Under the WIshing Star
I’d read a couple of Diane Farr’s books and liked her writing style, so I picked up Under the Wishing Star, a book that many readers I know have loved. While it started off well enough, the relationship dynamic started to annoy me midway through, so it ended up being only a slightly better than average read for me.
The book starts off with what feels like a Cinderella-style setup. Natalie Whittaker has cared for the family home for years. Due to a crazy entail, the home skipped over the elder son and goes to the youngest. The youngest son happens to be Natalie’s hateful half-brother who has just returned home with his pregnant wife, who is equally unpleasant. Reduced to poor relation status, Natalie’s home life is decidedly less than happy.
On a trip to the village, Natalie encounters a girl being bullied by a rather cold governess. She intervenes, and unknown to her, the child’s widowed father is watching. Malcolm Chase fires the governess and ends up hiring Natalie. Natalie adores the little girl, Sarah, and she is frankly not displeased at the idea of taking a job to tweak her unpleasant brother.
While children in romances can sometimes detract from the plot, Sarah does not. She has been through the trauma of losing her mother and as readers, we see how that effects her. However, the author writes her as a child, rather than as an overly wise or overly cutesy plot device, as I’ve seen happen more than once. She and Natalie have a great bond and I enjoyed their interactions throughout the story. I also appreciated that caring for Sarah brought Natalie and Malcolm together in a rather natural fashion. Their friendship over the shared time with Sarah quickly blossoms into something deeper, and at first I found it rather romantic even though Natalie’s continued protestations that she could not possibly be with Malcolm got old pretty quickly. However, as things moved along and we learn more about Malcolm, I couldn’t help being uneasy.
Given that the hero is a single father, readers go into this story knowing that he had a past relationship. However, the more we learn about Malcolm and his late wife, the more I had a hard time warming to him. From the text, it sounds like that first marriage was a practical aristocratic marriage on his side but that his wife envisioned more of a love match. Rather than feel sympathetic for the hero, as he describes his late wife’s desire for love to the heroine as manipulation, my heart ached for this woman who had been trapped in a loveless marriage. Was the first wife a perfect saint? Definitely not,but she was a human being. More importantly, the hero’s depiction of her didn’t exactly convince me of his worth as a partner either. It read too much like those guys who like to tell their dates all about how every ex they ever had was “psycho.”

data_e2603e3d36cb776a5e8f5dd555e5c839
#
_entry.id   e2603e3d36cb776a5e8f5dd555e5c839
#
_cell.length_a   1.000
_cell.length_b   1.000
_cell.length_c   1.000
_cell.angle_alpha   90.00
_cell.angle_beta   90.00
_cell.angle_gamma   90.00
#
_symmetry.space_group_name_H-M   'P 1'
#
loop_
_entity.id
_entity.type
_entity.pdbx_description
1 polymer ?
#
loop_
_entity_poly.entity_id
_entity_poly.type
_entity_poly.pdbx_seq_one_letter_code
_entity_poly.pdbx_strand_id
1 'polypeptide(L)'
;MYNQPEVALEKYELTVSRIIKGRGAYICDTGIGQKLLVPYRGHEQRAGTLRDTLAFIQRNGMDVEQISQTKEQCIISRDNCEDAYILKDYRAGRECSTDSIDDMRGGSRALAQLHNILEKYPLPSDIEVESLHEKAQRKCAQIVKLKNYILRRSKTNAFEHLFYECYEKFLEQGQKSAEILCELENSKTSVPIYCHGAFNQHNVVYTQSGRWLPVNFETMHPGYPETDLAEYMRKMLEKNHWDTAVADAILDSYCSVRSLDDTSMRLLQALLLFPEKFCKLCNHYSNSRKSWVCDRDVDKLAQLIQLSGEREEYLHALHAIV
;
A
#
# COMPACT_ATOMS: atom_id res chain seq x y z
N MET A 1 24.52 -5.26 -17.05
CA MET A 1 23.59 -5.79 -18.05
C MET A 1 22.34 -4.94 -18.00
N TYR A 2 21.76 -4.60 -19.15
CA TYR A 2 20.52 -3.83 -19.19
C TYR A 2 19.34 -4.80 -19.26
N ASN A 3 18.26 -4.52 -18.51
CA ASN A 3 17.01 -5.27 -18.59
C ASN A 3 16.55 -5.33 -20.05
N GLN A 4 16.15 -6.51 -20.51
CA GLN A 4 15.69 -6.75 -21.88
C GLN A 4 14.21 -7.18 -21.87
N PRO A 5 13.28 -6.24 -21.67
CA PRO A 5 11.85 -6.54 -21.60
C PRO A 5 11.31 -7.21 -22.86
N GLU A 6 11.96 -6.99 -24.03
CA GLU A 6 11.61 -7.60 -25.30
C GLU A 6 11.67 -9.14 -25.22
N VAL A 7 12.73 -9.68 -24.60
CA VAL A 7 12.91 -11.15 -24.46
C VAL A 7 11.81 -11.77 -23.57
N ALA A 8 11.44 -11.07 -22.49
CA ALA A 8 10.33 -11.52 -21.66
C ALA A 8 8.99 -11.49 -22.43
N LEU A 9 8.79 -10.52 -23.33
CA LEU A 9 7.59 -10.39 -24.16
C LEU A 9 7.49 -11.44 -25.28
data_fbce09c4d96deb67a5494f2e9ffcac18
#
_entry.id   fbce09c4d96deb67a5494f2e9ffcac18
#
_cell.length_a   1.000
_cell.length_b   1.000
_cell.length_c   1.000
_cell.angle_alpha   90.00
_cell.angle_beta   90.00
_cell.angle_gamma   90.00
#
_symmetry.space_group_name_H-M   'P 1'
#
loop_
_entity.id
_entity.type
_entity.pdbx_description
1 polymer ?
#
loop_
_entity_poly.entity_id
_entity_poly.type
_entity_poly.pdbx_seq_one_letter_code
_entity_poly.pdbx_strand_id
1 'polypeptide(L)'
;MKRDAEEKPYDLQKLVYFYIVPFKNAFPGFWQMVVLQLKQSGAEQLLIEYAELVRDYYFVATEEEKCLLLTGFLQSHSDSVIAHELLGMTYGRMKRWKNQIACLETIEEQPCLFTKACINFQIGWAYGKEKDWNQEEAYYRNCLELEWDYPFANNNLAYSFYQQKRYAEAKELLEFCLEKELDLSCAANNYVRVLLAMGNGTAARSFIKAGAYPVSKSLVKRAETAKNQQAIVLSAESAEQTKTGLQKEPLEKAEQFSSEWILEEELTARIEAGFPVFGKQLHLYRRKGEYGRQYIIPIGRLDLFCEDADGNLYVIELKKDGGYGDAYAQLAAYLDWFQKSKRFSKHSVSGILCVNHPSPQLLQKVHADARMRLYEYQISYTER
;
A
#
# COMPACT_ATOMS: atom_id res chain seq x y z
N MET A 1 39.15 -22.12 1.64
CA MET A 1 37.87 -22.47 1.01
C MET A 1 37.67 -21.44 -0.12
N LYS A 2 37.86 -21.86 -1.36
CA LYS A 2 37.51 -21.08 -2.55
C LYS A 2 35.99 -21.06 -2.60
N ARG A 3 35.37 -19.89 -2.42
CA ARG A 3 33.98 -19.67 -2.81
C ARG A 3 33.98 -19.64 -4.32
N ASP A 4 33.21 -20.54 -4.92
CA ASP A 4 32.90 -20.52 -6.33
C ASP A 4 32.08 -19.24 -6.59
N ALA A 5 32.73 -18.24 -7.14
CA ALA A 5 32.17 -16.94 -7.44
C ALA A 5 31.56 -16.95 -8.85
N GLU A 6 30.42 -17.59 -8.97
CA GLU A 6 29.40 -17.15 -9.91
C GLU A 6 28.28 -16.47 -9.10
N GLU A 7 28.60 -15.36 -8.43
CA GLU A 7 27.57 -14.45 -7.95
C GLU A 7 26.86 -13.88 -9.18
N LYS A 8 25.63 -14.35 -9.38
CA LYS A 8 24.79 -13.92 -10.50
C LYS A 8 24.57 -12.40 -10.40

And therein lies my major issue with this book. Stylistically, the writing is lovely and there are some scenes in this book that really work. For instance, the instant rapport and developing relationship between Natalie and Malcolm’s young daughter, Sara, is very sweet. And then there are Malcolm’s romantic gestures. The scene where he throws a party and just happens to have musicians on hand so he can dance with Natalie made me sigh. Still, because of how Malcolm described his first marriage, I couldn’t help having those little quivers of doubt at the back of my mind.
While Farr is undeniably a skilled writer, I ultimately could not warm up to this book. Under the Wishing Star has its moments of feeling like a sweet fairytale, but I had enough doubts about Malcolm and enough irritation with Natalie’s selfless doormat tendencies to come away from this book feeling a bit blah. The book has enough moments to be somewhat above average, but still not quite up to what I would recommend.